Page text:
President Donald referred to RINOs as the “lowest form of human life” on Wednesday night.
Trump said at a campaign rally in Bullhead, Arizona: “I am not only racing against Joe Biden, but also against left-wing mobs and left-wing media, large tech giants, and against RINO. You know. What is RINO? RINO may be the lowest form in human life.”
The president’s remarks may be an excavation of Republican senator candidates who are alienated from his campaign, and candidates who openly oppose or criticize him to attract pending voters and protect Republican control of the Senate.
In the recording released in mid-October Washington ExaminerSenator Ben Sasse, Republican of Nebraska, said Trump “flirted with white supremacists,”
Other Republican senators have publicly criticized Trump’s handling of the coronavirus.
When asked on October 6 whether she was proud to serve as Trump in the Air Force, Republican Arizona Senator Martha McSally replied: “I feel like fighting for the Arizonans on tax cuts and so on. pride.”
In an interview on CNN on October 20, Republican South Dakota Senator John Thune criticized the president’s re-election campaign, saying: “Stay away from personal attacks. Exit from attacking the media. Exit from attacking Fauci. , Focus on the problem…. That’s how you can win the middleman again.”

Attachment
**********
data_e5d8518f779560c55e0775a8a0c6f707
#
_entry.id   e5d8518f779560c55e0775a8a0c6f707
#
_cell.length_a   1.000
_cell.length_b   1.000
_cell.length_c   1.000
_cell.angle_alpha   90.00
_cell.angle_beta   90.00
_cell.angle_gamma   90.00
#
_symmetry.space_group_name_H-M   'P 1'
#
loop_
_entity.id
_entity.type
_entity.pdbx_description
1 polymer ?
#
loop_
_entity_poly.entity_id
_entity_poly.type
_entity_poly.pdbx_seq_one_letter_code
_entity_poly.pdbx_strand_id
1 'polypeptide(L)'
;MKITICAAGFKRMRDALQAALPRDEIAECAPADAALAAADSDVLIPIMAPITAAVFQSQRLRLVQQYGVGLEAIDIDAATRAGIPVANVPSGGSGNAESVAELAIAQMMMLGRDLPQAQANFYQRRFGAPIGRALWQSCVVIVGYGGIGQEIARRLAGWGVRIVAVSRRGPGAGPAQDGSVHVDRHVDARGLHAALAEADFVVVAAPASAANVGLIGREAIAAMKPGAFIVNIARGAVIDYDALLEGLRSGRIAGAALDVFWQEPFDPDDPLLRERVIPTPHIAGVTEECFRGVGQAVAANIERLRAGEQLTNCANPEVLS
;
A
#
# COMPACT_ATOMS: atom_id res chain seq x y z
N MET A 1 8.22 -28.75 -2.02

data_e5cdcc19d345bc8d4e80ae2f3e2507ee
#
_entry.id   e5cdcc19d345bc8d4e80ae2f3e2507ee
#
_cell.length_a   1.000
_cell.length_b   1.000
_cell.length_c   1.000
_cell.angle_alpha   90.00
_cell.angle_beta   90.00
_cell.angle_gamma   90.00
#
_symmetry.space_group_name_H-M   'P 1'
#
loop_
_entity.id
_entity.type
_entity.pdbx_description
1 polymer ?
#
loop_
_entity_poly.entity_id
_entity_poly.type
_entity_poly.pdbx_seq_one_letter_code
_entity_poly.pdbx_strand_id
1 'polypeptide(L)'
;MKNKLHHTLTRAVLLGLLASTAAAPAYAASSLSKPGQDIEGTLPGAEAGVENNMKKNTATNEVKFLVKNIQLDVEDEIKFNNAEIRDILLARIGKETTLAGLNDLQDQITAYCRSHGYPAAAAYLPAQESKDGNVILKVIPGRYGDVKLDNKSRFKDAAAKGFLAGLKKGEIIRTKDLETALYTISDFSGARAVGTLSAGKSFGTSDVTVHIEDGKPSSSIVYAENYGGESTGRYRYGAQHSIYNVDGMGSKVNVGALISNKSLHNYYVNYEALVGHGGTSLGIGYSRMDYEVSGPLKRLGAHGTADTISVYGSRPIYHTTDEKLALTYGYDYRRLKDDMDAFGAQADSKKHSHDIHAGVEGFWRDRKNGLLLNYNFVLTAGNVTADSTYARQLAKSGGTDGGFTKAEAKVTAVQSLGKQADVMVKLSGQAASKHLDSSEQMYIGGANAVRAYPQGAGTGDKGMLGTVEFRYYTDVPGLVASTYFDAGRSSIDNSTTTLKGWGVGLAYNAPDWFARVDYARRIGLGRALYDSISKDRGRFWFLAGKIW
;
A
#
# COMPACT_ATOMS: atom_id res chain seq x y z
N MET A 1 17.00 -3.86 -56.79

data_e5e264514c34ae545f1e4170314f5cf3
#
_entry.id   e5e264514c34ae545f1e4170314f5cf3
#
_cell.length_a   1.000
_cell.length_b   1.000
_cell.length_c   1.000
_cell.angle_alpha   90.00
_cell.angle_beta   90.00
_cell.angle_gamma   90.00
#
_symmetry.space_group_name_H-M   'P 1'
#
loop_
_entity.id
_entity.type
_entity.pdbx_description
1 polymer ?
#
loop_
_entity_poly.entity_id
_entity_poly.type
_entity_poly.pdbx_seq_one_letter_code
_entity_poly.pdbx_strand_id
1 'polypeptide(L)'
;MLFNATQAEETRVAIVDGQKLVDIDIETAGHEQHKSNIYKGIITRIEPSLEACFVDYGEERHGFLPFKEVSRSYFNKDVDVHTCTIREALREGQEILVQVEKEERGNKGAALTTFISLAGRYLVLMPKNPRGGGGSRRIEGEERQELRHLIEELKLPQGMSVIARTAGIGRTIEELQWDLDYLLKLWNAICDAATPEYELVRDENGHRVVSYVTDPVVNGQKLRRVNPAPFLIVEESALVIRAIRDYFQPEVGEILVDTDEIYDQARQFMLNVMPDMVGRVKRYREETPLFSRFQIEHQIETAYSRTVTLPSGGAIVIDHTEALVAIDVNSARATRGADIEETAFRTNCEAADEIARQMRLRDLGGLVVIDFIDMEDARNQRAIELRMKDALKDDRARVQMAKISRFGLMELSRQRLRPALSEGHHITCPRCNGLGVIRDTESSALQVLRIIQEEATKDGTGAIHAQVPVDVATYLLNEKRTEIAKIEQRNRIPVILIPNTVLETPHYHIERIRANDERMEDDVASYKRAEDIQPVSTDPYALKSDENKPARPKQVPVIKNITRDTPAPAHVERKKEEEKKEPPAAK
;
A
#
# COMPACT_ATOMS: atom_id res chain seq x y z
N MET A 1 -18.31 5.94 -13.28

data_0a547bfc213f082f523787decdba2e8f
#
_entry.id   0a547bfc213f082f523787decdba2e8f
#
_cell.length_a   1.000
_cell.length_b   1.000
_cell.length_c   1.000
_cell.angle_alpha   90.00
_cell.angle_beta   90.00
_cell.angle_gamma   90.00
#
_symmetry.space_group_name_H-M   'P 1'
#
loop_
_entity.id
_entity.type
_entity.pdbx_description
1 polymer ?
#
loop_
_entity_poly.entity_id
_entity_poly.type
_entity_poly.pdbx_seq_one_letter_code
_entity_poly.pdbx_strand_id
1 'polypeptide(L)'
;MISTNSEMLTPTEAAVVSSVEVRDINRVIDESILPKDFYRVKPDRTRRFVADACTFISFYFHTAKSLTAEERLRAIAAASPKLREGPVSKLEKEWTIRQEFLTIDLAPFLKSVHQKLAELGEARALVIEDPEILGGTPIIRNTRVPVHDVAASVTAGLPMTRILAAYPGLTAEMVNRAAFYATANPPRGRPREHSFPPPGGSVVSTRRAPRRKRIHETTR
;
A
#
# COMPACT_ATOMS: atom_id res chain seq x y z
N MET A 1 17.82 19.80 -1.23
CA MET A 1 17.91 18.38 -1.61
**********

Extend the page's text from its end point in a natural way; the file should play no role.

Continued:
Republican Senators Steve Dynes of Montana, Thom Tillis of North Carolina, and Lindsay Graham of South Carolina have all recently commented on Trump’s comments on infectious disease expert Dr. Anthony Fauci Regardless of distance, they said they either trust doctors or are more willing to focus on the pandemic than doctors.
Senator John Corning, Republican of Texas, told Houston Chronicle He believes that Trump “put down his vigilance” when dealing with COVID-19. Earlier this month, Kentucky Republican Senate Majority Leader Mitch McConnell admitted that he had not visited the White House since August because he did not want to catch up with COVID-19.
During the rally, Trump also touted his support among women and said: “We will win the historic share of women. Remember the last time?’He won’t get women,’ remember?…well, That’s not the way to do it, right…We’re doing very well with women.”
According to data from the Pew Research Center, in 2016, 54% of women voted for the Democratic presidential candidate, but only 39% of women supported Trump, a difference of 15 points.
Weekly newspaper Contacted the Trump campaign for comment.